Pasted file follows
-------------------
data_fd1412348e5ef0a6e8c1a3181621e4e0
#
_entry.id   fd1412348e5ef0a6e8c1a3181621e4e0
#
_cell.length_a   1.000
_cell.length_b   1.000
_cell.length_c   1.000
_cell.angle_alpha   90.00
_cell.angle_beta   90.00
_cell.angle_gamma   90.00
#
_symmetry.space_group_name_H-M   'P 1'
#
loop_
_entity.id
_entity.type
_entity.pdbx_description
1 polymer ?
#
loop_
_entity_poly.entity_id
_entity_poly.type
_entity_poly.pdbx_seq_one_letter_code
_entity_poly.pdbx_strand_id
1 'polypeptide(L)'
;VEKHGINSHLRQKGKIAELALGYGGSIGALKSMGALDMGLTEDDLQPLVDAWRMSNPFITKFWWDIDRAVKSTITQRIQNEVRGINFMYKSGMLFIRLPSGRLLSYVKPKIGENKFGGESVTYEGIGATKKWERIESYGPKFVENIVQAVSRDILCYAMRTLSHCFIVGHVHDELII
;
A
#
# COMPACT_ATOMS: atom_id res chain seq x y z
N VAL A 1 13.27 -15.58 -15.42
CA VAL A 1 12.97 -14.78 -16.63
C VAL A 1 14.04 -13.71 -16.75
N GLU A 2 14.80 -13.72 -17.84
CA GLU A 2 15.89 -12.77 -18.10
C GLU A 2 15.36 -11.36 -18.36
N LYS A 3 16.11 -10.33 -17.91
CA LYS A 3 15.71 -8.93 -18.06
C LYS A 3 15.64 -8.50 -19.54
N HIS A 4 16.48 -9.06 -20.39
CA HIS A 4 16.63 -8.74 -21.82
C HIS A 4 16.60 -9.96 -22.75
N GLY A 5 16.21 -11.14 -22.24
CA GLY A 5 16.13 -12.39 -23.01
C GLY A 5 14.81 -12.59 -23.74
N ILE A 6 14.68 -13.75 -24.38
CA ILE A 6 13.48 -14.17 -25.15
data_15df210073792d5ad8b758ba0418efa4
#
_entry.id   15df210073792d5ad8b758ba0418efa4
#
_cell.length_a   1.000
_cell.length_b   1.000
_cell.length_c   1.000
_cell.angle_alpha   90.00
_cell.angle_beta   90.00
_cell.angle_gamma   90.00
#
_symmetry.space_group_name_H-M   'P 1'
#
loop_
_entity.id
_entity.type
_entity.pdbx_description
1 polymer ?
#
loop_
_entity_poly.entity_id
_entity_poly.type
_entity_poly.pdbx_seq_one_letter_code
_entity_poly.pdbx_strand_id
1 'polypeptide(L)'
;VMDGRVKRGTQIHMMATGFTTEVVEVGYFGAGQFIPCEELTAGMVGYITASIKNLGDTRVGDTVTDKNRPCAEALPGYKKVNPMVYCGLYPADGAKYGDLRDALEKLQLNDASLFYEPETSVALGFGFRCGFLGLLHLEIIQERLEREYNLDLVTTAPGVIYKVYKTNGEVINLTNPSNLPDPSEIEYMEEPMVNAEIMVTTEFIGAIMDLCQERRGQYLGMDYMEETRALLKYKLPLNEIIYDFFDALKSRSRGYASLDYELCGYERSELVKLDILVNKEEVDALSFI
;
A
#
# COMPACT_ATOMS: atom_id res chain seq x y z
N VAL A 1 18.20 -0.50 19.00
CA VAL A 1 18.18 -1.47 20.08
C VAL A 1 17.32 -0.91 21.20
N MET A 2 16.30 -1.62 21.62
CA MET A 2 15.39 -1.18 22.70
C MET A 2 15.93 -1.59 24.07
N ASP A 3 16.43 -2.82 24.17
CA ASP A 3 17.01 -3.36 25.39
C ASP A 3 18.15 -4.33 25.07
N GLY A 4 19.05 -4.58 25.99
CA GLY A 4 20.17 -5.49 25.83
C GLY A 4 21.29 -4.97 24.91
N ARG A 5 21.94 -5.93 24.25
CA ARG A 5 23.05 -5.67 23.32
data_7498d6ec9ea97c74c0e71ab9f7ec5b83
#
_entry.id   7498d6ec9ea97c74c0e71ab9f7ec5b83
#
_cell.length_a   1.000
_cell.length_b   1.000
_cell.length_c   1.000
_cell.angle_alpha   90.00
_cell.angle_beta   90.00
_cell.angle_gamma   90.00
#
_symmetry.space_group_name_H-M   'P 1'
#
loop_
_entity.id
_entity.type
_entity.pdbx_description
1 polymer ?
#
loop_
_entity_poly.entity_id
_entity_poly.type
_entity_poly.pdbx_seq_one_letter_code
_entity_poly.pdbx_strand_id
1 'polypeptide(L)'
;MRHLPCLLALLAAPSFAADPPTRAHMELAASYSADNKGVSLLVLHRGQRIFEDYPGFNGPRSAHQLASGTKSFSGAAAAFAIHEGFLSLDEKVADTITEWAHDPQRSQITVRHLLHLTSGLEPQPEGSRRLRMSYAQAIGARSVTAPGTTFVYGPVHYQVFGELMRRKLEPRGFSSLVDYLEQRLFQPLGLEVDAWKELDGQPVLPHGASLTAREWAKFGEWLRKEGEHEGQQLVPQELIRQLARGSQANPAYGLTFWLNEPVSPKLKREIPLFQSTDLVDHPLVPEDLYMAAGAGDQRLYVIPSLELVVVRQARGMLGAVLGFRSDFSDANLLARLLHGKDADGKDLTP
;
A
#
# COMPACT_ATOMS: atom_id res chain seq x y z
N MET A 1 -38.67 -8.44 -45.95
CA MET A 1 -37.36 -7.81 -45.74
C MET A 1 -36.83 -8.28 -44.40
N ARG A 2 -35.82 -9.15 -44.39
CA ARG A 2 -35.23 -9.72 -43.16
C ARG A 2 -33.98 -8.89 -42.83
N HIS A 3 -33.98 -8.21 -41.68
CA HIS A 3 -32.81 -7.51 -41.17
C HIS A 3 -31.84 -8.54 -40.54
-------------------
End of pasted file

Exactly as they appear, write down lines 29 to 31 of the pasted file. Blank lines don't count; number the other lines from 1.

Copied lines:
#
# COMPACT_ATOMS: atom_id res chain seq x y z
N VAL A 1 13.27 -15.58 -15.42